Aug 9, 2019

The "sharenting" kidlash

Illustration: Rebecca Zisser/Axios

Generation Alpha — the first cohort to be born entirely within the smartphone era — is increasingly a battleground between family members over privacy for their tots.

Why it matters: Kids of every generation can relate to being publicly embarrassed by their parents. But Generations Z and A are the first whose embarrassment will be recorded for posterity.

  • Kids don't get to consent to having their entire lives — from the cute to the humiliating — documented online, as noted in a video op-ed by the N.Y. Times.
  • Toss in parents who grew up watching people get fired for Facebook pictures or bad tweets — and add increasing concerns about privacy and identity theft, and you've got the beginning of the end for oversharing about kids online.

Fair enough: But Grandma and Grandpa — or a well-meaning aunt, uncle or cousin — might not be on the same page, as BuzzFeed News reported.

  • “My mom has a public profile and posts several times a day on her page and has tons of interactions, often with people she doesn’t necessarily know,” one millennial parent told BuzzFeed News.
  • “Because I want to be more private about photos of my son, I have had to ask her to please not post his picture — or, if she’s going to, that she please change the privacy settings for that specific post."
  • "For the most part she has done what I’ve asked, but I could tell she was really annoyed about it. One time she posted a photo that straight-up had our home address on it, and she couldn’t understand why I was so upset!”

The bottom line: "Parents get a lot of gratification from telling kids’ stories online," education reporter Anya Kamenetz wrote for the Times.

  • "It’s less clear what our children have to gain from their lives being broadcast in this way."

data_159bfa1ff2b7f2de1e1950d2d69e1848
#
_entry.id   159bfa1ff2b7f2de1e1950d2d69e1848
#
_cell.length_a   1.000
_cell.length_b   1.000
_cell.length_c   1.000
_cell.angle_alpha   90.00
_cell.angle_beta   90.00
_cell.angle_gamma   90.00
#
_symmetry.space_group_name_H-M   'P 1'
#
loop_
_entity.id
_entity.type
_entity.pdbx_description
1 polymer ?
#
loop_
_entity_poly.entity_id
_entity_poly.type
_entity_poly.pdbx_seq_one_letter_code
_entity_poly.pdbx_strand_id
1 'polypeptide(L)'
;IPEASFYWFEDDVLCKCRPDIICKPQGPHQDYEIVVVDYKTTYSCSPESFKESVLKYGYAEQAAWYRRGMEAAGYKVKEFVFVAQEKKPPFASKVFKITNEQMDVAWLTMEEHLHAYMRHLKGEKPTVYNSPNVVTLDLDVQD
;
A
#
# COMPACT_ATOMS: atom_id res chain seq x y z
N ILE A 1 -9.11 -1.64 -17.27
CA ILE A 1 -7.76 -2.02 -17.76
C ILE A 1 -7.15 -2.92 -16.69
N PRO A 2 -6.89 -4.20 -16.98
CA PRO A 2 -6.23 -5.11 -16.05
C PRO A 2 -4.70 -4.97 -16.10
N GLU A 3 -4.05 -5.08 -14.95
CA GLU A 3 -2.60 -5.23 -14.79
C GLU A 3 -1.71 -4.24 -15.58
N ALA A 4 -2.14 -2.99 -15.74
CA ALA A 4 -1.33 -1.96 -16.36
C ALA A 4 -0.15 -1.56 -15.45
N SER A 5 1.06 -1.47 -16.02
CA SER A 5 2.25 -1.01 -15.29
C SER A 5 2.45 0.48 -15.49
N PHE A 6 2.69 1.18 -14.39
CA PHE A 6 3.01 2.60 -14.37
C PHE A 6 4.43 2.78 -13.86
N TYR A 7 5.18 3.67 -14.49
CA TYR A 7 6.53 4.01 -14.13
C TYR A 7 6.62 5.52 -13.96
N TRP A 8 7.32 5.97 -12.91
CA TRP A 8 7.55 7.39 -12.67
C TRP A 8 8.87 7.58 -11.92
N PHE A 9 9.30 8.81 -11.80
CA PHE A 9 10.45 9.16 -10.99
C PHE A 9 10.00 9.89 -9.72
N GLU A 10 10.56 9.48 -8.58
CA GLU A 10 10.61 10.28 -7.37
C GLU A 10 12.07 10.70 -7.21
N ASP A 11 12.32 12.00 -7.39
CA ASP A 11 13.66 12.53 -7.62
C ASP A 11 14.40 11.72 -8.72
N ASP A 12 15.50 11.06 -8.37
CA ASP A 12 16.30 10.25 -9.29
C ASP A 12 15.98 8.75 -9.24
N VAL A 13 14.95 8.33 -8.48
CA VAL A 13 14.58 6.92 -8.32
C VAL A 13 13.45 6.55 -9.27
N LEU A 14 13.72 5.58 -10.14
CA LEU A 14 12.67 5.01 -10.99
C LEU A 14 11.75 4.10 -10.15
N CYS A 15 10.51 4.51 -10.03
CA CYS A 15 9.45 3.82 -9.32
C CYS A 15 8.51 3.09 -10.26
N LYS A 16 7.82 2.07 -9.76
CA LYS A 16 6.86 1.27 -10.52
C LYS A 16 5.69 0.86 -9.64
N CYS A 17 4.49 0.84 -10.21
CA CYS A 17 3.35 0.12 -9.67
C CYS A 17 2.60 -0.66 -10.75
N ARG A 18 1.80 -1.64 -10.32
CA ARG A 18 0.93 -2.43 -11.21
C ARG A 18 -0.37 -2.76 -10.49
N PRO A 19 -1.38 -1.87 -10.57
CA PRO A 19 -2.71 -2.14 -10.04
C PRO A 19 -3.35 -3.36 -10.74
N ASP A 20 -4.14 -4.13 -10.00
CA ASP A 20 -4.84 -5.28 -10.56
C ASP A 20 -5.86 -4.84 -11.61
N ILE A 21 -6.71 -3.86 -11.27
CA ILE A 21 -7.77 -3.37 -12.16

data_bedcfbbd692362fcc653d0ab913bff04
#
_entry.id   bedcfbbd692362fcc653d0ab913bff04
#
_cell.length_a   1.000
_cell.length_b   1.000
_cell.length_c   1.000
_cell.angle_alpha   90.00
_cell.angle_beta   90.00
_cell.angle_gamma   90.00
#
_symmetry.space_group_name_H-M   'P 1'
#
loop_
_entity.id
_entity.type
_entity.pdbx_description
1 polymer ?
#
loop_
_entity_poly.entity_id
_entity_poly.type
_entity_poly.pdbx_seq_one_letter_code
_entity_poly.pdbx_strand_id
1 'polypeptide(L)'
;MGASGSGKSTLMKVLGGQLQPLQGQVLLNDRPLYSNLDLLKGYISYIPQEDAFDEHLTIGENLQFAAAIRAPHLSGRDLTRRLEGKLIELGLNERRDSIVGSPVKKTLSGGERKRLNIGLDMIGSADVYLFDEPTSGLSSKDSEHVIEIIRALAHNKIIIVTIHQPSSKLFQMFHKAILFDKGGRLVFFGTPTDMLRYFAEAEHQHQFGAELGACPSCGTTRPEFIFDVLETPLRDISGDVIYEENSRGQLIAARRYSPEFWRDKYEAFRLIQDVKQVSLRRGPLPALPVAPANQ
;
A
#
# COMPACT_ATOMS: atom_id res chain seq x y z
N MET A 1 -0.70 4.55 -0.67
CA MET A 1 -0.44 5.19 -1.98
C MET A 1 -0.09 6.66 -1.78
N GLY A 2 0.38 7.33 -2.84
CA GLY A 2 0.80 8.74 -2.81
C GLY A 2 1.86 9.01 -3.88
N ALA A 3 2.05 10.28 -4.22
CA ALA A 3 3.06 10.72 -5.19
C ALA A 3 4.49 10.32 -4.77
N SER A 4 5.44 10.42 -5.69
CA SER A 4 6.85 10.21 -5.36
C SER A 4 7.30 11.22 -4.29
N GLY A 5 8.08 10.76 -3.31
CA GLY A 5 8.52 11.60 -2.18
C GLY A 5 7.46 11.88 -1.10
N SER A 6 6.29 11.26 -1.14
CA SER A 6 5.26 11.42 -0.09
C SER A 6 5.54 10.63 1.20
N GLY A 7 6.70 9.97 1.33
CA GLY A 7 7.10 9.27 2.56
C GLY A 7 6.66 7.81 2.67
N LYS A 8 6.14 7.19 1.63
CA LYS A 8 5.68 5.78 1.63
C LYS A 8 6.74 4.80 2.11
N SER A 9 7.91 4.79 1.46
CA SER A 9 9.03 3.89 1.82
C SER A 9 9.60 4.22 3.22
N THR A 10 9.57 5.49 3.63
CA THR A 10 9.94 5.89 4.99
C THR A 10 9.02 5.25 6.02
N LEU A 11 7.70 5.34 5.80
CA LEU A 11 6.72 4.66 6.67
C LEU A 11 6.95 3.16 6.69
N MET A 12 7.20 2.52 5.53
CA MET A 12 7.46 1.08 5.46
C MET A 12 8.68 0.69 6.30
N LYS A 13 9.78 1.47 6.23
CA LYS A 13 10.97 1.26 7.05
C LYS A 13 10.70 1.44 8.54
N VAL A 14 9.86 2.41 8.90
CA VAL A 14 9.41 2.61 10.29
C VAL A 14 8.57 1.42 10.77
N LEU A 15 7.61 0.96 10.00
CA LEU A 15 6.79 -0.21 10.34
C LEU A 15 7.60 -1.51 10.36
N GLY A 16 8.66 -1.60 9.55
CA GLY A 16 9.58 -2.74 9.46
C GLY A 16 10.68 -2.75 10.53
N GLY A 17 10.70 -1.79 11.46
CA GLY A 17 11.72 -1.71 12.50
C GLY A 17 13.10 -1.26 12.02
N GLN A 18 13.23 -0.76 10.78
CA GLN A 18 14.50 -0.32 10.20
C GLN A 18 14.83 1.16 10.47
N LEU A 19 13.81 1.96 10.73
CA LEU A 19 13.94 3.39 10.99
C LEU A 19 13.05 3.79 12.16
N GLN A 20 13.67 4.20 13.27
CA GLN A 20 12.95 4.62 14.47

Go deeper: Meet Generation Alpha, the 9-year-olds shaping our future

Go deeper

YouTube changes policies in response to children's privacy fine

YouTube says it's making 4 major changes to its policies, after settling with the Federal Trade Commission for $170 million for violating children's privacy laws.

Why it matters: The changes announced by the video giant shows that it's taking the problem of preventing further violations somewhat seriously, even if children's privacy advocates argue that the fine didn't go far enough.

Go deeperArrowSep 5, 2019

Facebook funding 2 new BuzzFeed News shows

Photo: Drew Angerer/Getty Images

Facebook is funding 2 new BuzzFeed shows as a part of its effort to bolster news video on Watch, according to an internal memo by BuzzFeed editor-in-chief Ben Smith that was sent to staff late last night.

Details: The first show — called "Did You See This?" — will launch as a daily news program this September with a rotating cast of BuzzFeed News reporters and pop culture experts. The daily news roundup will unfold "using the Facebook Messenger feature in BuzzFeed’s fan-favorite video format," writes Smith.

Go deeperArrowAug 13, 2019

The financial risks parents take to pay for college

A graduating student wears a money lei on June 14, in Pasadena, California. Photo: Robyn Beck/AFP/Getty Images

Most middle-class parents view paying for college as a moral obligation, not just a budgetary challenge, according to new research by New York University associate professor Caitlin Zaloom, the New York Times reports.

Driving the news: Even when money isn't a problem, Operation Varsity Blues illustrates that some parents will go to great, possibly illegal lengths to secure the "right" school for their children. Wealthy parents — dentistry professors, doctors, executives, actors and lawyers — funded what the DOJ has called the biggest admissions scam in U.S. history, to secure spots for their kids at the University of Texas, Yale, Georgetown and other schools.

Go deeperArrowAug 30, 2019